I can remember the cool, rainy morning in Daytona Beach four years ago. Jeff G. Holt recently started at Baggers and we shared a room for a week; although it felt more like a month with the little amount of sleep we had. It’s not like that morning itself was so special but Jeff and I were up all night entertaining some of the local dancers when we remembered we were supposed to go to a fancy breakfast honoring, if memory serves possibly Arlen Ness with some English chopper assembler with dyed hair interviewing him. Since Jeff and I RSVP’d, it was only right we show up in our sunglasses, grab some grub, and slip out before the final applause.
We strolled up in our darkest shades on a rainy morning and were escorted to our table. “Hmm,” I thought; “a white-gloved escort for two guys like us.” Then the story got better or worse depending on which memory I rely upon or who I am retelling it to. Jeff and I were seated directly in front of the stage with a group of motorcycling dignitaries, none of whom were wearing sunglasses. As I attempted not to make more of a fool of myself each of us at the table were being introduced—for what exactly I’m still not certain. So, as my name was butchered, I stood and gave my parade wave, but I was shaking from the aforementioned festivities.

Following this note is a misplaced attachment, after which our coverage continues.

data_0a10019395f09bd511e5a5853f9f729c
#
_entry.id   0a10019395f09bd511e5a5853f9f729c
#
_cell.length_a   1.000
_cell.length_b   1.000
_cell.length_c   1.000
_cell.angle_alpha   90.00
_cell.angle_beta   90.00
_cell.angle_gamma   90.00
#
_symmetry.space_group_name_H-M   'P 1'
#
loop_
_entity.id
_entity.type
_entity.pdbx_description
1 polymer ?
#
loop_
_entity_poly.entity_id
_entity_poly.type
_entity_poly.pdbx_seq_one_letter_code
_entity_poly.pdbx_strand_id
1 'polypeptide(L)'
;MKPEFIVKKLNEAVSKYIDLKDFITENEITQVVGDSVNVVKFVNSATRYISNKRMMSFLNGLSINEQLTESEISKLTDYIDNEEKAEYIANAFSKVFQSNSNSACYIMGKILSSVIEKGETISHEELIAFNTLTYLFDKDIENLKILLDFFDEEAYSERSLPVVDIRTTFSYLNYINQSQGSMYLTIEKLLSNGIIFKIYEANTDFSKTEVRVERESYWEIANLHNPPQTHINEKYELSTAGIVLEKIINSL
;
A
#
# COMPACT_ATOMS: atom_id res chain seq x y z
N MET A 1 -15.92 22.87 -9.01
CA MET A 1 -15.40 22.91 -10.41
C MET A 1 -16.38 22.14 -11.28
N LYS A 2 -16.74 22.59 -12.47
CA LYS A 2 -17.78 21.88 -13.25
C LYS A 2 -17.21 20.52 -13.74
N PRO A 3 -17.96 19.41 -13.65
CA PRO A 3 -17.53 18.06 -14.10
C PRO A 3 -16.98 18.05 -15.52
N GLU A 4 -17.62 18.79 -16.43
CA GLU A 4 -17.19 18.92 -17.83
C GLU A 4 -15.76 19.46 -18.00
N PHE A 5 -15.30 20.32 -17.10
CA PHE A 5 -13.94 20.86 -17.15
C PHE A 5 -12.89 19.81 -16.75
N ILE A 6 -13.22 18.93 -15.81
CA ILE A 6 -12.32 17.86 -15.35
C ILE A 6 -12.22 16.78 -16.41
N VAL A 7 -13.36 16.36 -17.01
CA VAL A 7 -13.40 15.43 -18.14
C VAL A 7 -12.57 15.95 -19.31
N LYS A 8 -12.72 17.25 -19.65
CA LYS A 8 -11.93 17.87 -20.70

I slinked away from the table, grabbed two cups of coffee and made my way outside to roll one up before the big State of the Industry address. Then I remembered scheduling a photoshoot for later that morning. The rain was saving, rather preventing, me from lugging all the gear and coordinating the shoot. I vaguely remember the bike owner was a funeral director or some other “Life’s Next Journey” business, and he wouldn’t accept my graceful bow out for the shoot. He may have been connected to the “big weatherman,” because just as I opened my eyes hidden behind my shades to the sounds of applause the sun started shining.
The shoot was going to be on the beach; the sand gets really hard in Daytona and you can ride on it (even race on it). Then, from my big lens and assorted other gear, more bikes showed up and probably due to the shakes I was experiencing, agreed to shoot them as well. A gregarious fellow named Mike Adams appeared as if he just rode straight out of the ocean on a sano Electra Glide Standard that his shop, Smada Customs, built into a sweet, custom Street Glide. The paint flowed like liquid copper throughout the whole bike with some tasteful and subtle, whispy black flames. Mike made the trip down from Maine and he had a young friend, Derek Lesperance, with him riding a customized Dyna Glide. It turned out that Derek’s own Wicked Paintworks shop painted Mike’s bagger and the Dyna. I think the Dyna had a military theme of sorts but the detail in the artwork was awesome. I took some shots of the Dyna for Derek, and we talked shop a bit. Being in the custom paint business is difficult even with a lot of talent. One piece of advice I gave him was to learn how to use a camera and get his work out there. That was a good way his talents could be seen and get recognized; and he had it, so I wasn’t just giving Derek the “atta boy” talk. I remember he was super respectful, even of me with hair to my belt, smelling of perfume, liquor, and who knows what else.